Caps equipment manager brings Stanley Cup to Capital Gazette (pics/vid)
Washington Capitals equipment manager Craig “Woody” Leydig spent part of his day paying a visit to the temporary offices of the Capital Gazette, the Annapolis, Md., newspaper that witnessed tragedy when five of its journalists and staff were murdered last Thursday by a gunman who ambushed its newsroom.
Stanley Cup visits temporary @capgaznews office. https://t.co/r5exV6WU8i pic.twitter.com/47pRzJPgUj
— Uly (@y00lz) July 3, 2018
“My heart goes out to the families of those who were lost and to all the employees of Capital Gazette that have to find a way to move on from this terrible tragedy,” Leydig told the Capital Gazette’s Bill Wagner, via Russian Machine Never Breaks.
The Stanley Cup visits the Capital Gazette at their temporary offices. Great move by the @Capitals’ equipment manager.https://t.co/wSHKqvFx6W
— Victoria Rossi (@VictoriaRossi) July 3, 2018
The @Capitals brought the #StanleyCup to the #CapitalGazette's temporary office as the staff continues to recover from the shooting #AnnapolisStrong https://t.co/If1QAehIYD pic.twitter.com/nbl6y18a0s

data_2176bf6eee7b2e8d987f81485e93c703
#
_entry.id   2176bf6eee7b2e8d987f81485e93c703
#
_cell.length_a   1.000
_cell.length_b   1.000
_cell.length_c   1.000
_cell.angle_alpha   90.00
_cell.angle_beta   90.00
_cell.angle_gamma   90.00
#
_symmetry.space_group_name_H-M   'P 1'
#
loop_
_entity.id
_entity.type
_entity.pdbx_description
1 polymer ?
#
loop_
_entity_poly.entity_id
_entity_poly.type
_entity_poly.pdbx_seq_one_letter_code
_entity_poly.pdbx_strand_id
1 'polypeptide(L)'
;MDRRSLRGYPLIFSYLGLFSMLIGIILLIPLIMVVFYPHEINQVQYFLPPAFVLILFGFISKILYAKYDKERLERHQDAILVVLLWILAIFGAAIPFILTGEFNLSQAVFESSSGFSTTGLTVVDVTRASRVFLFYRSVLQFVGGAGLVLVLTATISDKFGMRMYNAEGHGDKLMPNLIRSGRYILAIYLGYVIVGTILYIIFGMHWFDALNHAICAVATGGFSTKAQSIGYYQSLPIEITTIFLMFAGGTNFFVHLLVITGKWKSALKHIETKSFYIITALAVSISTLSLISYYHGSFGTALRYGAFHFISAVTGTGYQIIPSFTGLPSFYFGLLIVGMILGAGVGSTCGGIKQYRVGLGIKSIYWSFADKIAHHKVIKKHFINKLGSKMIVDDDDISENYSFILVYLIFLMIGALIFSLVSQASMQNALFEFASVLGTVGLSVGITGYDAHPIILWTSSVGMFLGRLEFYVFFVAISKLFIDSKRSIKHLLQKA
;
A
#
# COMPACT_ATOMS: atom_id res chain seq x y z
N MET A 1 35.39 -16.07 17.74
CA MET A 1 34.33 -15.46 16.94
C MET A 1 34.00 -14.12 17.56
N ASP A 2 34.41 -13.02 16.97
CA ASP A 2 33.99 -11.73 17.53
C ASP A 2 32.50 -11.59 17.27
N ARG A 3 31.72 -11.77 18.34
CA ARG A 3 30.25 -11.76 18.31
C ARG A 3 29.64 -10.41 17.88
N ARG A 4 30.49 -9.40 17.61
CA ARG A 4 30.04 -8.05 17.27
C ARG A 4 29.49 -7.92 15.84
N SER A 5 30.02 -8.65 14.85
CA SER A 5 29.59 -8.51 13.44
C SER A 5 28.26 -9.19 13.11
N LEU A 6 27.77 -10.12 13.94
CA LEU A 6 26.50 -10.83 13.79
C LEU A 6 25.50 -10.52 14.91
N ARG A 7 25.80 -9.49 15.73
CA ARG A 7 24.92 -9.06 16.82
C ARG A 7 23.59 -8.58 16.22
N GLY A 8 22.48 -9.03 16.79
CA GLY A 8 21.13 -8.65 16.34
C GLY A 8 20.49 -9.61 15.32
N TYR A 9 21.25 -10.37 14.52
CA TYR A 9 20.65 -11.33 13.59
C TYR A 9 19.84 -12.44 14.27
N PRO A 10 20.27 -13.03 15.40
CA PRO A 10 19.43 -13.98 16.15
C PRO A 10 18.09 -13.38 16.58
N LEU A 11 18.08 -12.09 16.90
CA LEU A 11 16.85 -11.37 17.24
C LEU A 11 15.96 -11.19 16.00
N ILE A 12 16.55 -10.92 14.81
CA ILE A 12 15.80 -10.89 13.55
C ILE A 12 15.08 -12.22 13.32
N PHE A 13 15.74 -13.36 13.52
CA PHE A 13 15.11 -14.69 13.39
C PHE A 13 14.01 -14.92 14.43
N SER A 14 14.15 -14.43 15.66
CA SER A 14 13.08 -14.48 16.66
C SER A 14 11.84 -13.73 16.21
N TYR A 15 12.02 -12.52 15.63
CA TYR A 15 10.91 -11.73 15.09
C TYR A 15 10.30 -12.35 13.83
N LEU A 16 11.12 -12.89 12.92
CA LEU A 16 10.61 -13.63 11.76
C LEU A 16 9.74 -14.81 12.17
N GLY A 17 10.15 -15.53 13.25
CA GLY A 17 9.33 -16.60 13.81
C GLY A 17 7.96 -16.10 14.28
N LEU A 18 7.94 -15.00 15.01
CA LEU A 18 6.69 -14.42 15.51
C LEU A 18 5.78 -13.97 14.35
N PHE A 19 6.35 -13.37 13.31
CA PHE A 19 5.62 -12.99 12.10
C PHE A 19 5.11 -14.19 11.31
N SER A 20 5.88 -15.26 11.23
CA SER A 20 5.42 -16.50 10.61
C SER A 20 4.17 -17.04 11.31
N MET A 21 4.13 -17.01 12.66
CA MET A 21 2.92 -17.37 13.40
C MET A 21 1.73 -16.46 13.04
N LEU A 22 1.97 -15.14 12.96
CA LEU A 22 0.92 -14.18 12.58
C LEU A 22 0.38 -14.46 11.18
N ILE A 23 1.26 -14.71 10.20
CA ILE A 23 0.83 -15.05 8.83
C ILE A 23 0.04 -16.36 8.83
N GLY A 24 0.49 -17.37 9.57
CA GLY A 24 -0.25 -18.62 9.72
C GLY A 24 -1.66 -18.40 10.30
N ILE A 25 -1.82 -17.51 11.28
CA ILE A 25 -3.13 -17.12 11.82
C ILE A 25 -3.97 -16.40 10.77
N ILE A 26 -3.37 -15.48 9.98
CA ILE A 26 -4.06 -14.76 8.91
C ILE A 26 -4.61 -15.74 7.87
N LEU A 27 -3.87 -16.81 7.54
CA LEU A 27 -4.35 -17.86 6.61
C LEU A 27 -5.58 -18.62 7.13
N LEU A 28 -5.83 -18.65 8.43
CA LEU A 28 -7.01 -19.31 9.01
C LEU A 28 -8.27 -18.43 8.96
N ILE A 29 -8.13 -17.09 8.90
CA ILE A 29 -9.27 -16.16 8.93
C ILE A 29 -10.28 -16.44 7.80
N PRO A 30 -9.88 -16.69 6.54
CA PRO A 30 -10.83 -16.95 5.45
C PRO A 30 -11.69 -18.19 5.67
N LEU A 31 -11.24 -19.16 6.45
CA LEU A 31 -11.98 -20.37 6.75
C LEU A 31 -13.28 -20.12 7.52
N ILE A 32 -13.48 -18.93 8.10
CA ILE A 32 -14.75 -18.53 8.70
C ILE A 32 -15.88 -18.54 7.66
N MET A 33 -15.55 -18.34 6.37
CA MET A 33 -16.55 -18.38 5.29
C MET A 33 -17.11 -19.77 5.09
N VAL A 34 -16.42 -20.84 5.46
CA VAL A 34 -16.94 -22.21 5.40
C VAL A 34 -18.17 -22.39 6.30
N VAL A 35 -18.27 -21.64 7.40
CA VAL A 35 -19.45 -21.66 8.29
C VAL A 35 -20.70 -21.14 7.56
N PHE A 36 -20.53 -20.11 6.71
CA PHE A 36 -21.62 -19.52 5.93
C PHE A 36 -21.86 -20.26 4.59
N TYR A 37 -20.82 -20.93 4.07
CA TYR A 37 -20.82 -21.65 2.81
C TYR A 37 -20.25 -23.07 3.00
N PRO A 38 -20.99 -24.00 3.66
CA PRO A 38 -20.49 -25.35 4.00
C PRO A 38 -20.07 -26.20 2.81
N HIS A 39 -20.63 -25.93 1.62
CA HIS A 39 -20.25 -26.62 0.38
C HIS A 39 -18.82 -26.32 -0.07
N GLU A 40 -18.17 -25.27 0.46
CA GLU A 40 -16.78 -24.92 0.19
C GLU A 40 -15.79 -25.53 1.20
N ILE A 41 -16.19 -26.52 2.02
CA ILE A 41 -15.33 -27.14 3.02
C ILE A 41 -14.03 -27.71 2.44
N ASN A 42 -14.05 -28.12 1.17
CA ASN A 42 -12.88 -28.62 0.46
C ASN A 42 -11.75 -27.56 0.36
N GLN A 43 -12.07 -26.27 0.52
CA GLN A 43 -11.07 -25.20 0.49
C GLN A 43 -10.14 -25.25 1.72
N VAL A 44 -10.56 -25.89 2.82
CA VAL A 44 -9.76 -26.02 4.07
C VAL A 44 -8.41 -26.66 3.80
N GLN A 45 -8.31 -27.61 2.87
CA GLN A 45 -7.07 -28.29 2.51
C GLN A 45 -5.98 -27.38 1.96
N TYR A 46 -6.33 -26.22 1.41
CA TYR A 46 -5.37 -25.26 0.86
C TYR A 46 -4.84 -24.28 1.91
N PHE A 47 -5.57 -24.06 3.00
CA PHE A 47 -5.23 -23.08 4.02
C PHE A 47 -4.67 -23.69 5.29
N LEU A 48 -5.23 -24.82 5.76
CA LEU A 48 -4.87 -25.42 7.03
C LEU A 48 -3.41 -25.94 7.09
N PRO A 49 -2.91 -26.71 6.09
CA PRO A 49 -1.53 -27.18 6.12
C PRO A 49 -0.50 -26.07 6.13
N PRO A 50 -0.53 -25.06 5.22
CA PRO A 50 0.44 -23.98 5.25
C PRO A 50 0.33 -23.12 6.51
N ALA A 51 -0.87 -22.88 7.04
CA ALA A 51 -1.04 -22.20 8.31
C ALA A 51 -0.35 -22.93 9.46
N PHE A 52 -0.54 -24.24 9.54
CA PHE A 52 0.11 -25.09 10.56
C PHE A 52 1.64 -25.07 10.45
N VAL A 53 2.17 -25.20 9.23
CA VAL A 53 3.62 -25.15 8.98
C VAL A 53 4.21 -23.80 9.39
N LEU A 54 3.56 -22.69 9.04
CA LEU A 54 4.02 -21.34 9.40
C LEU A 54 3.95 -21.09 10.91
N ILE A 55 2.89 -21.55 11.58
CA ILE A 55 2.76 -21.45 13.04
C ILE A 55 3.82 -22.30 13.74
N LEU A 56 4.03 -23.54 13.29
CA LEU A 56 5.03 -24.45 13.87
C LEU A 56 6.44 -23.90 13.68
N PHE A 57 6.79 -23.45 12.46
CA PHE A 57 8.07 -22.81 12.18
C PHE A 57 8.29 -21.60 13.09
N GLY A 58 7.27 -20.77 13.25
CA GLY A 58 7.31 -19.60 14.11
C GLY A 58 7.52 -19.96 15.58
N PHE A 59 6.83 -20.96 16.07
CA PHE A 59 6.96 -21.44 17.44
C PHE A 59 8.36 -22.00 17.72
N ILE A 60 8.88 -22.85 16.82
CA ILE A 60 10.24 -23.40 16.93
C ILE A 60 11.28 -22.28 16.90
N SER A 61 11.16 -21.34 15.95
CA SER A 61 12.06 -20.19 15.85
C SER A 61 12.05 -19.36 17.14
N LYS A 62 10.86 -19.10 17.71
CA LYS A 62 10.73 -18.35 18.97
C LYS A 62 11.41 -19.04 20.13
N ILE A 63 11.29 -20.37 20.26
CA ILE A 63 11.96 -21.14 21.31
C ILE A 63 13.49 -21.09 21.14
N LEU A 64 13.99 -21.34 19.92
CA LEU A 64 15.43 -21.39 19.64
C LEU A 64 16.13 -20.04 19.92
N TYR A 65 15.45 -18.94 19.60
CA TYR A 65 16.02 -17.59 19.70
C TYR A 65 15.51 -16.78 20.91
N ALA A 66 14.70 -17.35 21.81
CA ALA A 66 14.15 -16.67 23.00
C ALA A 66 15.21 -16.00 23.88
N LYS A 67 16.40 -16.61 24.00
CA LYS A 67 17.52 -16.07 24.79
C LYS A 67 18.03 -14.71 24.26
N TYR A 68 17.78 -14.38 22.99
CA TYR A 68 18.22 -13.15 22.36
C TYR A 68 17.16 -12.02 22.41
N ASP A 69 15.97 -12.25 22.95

— ABC 7 News – WJLA (@ABC7News) July 3, 2018
Leydig actually conducted an interview with Wagner a mere hours before Thursday’s shooting.
“It was right after you and I did the story,” Leydig said though tears. “I went back in the laundry room that day at our practice facility. Me and a couple of the the other trainers were doing laundry and we saw on the news flash that there had been a shooting.
“At the time I said, ‘Oh my gosh’ and my partner Dave Marin goes ‘What’s the matter?’ I said ‘I just gone done doing an interview about 20 minutes ago with a gentleman who may be in the building’ not knowing you were not in that building. Not knowing you all that well, but my heart went out to everybody.”
Leydig of course understands bringing the Cup to the Capital Gazette offices is not going change anything about the unimaginable and horrific tragedy suffered by the newspaper’s employees.
“When you get a day with [the Stanley Cup], sometimes I think it’s just good do good for people and boost morale and bring up some spirits,” Leydig said. “I know it doesn’t replace the victims, but hopefully this is a shot in the arm for people to start a little healing process and to make you guys feel good.”